Poor-quality sleep is caused by a variety of factors. Yet, one major culprit is small enough to fit in your pocket: your cellphone.
95% of adults regularly use electronics within an hour of bedtime, even though it can negatively impact both sleep quality and quantity. While it may seem harmless, technology in the bedroom can keep you awake and anxious, instead of getting you ready to wind down.
Why is tech in the bedroom bad for sleep?
Electronics of all kinds – TV, cellphone, tablet, computer, video games, etc. – keep you up for several reasons. Besides adding to your stress, consuming digital content is bad for sleep and health because:
- The blue light of screens is “visual caffeine” that keeps your body from producing the sleep hormone melatonin.
- Devices can keep you engaged for longer, making you stay up later.
- Screen time in the bedroom can also get in the way of connecting with your partner and spending quality time with family.
- Due to poorer sleep, tech can also lead to weight gain and other health issues.
- The distracting sounds and blinking lights on your phone can disturb your sleep and cause you to look at your phone in the middle of the night.
- Your bedroom space may be less relaxing because digital devices are taking up your time and energy.
How can rethinking tech in the bedroom help?
When you limit or reconsider how you’re using tech in the bedroom, you won’t just enjoy better sleep. You’ll also improve your connection with your partner, boost self-reflection and mindfulness, and enjoy less stress from constant email and social media buzz.
In fact, creating a more serene bedroom starts with building a better relationship with your technology use, especially before bed.
5 tech tips for the bedroom to get better sleep
Fortunately, there are a few simple tweaks you can make to your routine in order to cut out stress-inducing tech use from your bedroom. Here are some easy ways to start getting better sleep:
1. Make your bedroom a screen-free sanctuary
Don’t store your digital devices in your bedroom. Your TV, tablet and computer shouldn’t be anywhere near your room at night. Though cellphones are a bit trickier, try not to use yours an hour before bed. Let it sit on your bedside table just like an alarm clock would. Or you can use it for sleep-related activities only, such as a relaxing meditation app or a white noise app.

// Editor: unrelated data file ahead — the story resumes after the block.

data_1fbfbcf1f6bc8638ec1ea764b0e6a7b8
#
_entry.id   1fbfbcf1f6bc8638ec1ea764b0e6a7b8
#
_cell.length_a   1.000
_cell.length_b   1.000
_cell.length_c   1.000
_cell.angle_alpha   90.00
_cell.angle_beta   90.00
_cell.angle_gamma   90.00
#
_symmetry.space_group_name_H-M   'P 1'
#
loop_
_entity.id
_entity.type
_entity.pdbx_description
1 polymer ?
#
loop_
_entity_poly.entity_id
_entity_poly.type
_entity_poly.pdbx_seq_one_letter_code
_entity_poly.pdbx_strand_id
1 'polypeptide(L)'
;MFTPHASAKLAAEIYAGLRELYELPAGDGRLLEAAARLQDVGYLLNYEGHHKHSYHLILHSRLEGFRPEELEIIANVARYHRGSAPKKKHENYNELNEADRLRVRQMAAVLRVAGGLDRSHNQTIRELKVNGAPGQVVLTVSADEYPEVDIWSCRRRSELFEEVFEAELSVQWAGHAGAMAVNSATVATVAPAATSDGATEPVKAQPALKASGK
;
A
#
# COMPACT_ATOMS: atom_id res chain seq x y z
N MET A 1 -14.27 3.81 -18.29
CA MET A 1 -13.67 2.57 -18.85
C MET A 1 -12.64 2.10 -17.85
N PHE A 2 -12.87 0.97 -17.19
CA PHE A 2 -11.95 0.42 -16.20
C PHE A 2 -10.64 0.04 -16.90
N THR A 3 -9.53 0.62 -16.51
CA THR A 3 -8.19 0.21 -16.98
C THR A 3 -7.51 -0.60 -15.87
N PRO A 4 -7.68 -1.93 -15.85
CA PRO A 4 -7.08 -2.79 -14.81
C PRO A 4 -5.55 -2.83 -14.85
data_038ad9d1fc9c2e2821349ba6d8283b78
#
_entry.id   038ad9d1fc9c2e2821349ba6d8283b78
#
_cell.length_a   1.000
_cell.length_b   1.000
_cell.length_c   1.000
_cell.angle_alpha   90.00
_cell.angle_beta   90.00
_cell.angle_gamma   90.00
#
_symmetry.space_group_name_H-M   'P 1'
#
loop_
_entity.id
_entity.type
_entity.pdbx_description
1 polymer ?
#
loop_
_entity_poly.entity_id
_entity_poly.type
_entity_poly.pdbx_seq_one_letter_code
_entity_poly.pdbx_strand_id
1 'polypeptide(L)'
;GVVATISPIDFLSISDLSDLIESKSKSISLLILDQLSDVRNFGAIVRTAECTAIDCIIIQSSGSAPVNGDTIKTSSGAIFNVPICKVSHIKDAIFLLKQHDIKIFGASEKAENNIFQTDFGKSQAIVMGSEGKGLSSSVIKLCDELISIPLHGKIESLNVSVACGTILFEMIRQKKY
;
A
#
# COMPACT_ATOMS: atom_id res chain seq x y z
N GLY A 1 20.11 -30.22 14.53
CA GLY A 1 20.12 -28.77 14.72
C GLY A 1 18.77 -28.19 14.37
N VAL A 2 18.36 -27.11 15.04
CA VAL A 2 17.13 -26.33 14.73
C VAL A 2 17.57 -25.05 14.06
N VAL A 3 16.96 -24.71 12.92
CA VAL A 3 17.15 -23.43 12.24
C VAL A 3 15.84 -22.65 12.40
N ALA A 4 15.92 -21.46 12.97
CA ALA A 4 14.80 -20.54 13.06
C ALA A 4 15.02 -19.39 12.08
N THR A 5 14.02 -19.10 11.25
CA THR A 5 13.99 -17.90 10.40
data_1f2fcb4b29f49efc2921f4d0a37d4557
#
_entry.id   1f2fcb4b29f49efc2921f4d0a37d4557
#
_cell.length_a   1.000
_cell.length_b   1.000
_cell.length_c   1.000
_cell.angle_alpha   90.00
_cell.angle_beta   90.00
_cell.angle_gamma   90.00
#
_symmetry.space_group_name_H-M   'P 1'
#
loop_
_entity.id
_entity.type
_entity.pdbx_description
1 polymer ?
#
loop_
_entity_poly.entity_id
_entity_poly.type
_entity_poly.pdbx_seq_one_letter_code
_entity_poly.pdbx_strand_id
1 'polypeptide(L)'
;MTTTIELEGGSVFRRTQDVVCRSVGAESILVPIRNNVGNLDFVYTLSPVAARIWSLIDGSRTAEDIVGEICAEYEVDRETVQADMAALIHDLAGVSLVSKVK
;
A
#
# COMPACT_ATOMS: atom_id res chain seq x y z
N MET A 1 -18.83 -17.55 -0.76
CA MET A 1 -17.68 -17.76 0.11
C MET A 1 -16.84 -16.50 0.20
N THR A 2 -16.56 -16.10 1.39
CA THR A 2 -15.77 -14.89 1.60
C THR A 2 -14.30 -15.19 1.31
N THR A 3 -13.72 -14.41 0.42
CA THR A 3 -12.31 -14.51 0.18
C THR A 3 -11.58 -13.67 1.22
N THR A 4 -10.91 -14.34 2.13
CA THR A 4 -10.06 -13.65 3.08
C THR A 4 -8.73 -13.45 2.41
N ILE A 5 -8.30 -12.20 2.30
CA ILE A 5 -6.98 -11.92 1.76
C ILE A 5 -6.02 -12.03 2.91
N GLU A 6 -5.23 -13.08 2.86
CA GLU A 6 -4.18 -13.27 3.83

2. Build a non-tech bedtime routine with a digital curfew
Your bedtime routine shouldn’t involve screen time. An hour before bed, start your non-tech bedtime routine. This could be taking a bath, reading a book or simply listening to music. Avoid the default habit of using your phone before bed. You may even create a digital curfew – say 9:00 – when you’ll no longer use your devices. To keep yourself accountable, you can even set up your wi-fi to shut off at a certain time.
3. Place your phone out of reach of your bed (and on silent!)
If you really do need your phone in your bedroom, try placing it out of reach of your bed. Even having it a few steps away will prevent you from scrolling before bed and picking it up during the night. Put it on nighttime mode too, so it will silence your notifications and stop you from getting distracted from pings, vibrations and lights.
4. Optimize your sleep with a fitness watch and/or sleep app
Sometimes tracking your sleep can help you see how harmful tech can be in the bedroom. Get a fitness watch or use a sleep app to track your sleep and find out how much (or little) you’re actually getting. This can motivate you to create better tech habits and ensure you’re catching the z’s that you need to rest and function well the next day.
5. Try 10/7 not 24/7 connectivity
If you feel the need to check your email to see if there’s a message from your boss, or respond to a family member’s late-night text, take a step back. 24/7 connectivity isn’t just bad for your screen time – it also induces more stress and anxiety.
You deserve to have periods of relaxation and breaks from work. Set boundaries with your boss, family and friends so that you aren’t anxious about keeping up with your messages minute to minute. A good goal is 10/7 connectivity – in other words, a responsive schedule such as 8:00 a.m. to 6:00 p.m. However, even 12/7 connectivity can help you enjoy more relaxing evenings.
Create a screen-free sanctuary today
Now that you’ve created a screen-free sanctuary, you’re ready for restful sleep. At Polysleep, we support your sweet dreams with a line of mattresses and pillows that will have you looking forward to bedtime. Check out our products to get better starting sleep tonight.
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